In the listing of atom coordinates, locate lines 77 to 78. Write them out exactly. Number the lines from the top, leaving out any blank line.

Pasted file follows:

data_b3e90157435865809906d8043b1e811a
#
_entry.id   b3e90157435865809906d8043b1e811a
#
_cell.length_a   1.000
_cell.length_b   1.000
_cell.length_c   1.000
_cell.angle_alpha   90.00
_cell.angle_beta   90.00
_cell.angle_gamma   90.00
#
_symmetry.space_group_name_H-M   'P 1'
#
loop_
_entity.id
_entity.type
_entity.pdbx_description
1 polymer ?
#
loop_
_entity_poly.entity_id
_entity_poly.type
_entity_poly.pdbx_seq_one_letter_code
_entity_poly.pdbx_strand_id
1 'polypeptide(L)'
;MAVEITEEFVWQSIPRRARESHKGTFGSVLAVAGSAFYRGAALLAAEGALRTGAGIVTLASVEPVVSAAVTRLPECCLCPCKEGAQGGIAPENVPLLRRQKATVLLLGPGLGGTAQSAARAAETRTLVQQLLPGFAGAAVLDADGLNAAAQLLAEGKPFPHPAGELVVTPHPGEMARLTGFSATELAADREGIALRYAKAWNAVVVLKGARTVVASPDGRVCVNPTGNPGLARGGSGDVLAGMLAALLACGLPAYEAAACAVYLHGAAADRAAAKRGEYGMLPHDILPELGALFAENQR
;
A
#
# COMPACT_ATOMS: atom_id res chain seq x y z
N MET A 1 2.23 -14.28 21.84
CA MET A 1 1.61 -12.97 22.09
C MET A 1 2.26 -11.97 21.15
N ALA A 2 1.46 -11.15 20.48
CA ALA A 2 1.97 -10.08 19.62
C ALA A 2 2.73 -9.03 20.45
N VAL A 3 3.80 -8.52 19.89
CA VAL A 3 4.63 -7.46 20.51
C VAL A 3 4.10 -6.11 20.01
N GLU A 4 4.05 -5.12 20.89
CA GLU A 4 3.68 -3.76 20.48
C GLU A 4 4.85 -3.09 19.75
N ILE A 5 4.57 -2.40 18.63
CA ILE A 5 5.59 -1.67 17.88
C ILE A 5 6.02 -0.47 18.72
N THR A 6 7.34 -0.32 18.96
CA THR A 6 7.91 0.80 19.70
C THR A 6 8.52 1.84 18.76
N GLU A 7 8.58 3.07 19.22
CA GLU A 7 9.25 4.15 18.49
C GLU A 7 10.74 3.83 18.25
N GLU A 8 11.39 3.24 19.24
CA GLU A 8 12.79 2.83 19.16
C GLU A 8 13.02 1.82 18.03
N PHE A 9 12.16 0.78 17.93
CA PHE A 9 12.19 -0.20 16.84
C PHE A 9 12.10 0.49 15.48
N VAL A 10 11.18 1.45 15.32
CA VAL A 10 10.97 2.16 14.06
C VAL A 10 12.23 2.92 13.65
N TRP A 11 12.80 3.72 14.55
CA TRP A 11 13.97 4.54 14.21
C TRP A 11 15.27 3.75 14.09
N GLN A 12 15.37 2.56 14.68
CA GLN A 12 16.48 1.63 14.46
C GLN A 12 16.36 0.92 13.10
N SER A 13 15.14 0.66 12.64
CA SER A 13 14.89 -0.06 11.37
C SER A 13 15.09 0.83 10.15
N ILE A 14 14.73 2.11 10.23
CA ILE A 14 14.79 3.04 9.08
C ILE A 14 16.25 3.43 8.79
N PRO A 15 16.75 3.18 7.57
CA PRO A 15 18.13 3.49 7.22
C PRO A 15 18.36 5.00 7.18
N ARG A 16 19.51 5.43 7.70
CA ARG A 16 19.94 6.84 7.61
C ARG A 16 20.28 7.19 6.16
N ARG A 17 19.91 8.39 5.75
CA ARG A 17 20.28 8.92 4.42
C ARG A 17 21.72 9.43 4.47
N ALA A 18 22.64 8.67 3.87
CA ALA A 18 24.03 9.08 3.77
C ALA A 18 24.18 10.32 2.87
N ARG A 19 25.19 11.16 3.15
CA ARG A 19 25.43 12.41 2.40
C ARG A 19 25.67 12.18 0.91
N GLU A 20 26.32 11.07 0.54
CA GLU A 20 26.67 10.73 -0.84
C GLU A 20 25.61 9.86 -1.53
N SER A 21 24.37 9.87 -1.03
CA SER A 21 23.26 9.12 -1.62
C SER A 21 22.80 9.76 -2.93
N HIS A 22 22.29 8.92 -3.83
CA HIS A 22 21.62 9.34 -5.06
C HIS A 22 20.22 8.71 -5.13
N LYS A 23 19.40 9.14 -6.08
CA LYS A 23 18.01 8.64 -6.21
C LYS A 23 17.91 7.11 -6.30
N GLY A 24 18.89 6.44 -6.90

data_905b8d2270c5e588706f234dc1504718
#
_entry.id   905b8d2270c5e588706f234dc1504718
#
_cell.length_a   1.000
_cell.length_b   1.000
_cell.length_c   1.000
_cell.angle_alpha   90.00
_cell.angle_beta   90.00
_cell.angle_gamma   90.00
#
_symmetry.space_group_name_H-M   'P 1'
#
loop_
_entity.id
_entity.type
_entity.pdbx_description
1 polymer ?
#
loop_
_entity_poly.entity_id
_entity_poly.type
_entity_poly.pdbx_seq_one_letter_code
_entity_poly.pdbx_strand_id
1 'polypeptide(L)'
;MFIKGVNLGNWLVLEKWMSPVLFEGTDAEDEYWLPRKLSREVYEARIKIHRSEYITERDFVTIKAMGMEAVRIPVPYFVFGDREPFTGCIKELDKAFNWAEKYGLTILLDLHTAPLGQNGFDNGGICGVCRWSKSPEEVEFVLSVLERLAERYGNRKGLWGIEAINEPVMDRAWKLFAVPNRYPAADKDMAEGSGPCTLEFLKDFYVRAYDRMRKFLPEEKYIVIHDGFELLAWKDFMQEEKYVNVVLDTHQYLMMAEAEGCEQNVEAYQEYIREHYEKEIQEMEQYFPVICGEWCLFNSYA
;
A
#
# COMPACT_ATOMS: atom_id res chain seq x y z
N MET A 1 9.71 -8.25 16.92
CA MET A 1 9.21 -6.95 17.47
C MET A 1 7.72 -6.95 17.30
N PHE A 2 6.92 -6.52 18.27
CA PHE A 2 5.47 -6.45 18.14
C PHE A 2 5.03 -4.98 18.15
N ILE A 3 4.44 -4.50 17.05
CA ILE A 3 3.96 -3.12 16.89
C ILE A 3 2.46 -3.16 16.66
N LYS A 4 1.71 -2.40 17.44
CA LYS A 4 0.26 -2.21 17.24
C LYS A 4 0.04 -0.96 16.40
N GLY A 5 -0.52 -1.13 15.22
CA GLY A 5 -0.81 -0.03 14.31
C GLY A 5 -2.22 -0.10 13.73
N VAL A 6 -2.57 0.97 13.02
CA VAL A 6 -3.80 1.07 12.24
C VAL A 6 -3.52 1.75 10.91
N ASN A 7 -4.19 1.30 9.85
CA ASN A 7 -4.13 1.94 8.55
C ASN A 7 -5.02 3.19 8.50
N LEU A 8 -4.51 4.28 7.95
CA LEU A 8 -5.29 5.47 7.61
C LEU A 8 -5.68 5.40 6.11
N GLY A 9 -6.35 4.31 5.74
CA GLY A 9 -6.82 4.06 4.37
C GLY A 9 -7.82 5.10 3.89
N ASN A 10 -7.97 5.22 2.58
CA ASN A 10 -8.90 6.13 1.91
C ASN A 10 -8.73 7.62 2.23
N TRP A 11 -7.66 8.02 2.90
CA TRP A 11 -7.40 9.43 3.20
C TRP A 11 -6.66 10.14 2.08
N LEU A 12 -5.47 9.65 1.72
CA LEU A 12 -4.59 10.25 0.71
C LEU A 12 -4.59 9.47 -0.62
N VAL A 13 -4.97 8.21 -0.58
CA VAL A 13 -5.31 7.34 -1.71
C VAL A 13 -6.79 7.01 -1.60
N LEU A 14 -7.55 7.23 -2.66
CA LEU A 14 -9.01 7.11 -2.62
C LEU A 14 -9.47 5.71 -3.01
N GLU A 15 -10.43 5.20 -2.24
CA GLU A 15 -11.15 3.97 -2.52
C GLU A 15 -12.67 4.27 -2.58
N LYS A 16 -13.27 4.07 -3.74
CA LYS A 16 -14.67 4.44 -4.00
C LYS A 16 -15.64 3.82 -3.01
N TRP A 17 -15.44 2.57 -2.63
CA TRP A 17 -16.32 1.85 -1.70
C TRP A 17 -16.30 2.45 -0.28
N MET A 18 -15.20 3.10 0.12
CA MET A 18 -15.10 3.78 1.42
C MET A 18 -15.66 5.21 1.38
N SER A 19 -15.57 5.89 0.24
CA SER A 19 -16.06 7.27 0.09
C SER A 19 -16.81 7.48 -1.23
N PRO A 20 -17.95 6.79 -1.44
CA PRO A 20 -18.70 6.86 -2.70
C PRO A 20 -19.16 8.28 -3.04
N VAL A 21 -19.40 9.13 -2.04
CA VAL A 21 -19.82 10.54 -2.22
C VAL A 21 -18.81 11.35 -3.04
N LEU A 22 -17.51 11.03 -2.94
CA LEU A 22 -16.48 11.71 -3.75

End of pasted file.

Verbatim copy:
CA ARG A 16 19.94 6.84 7.61
C ARG A 16 20.28 7.19 6.16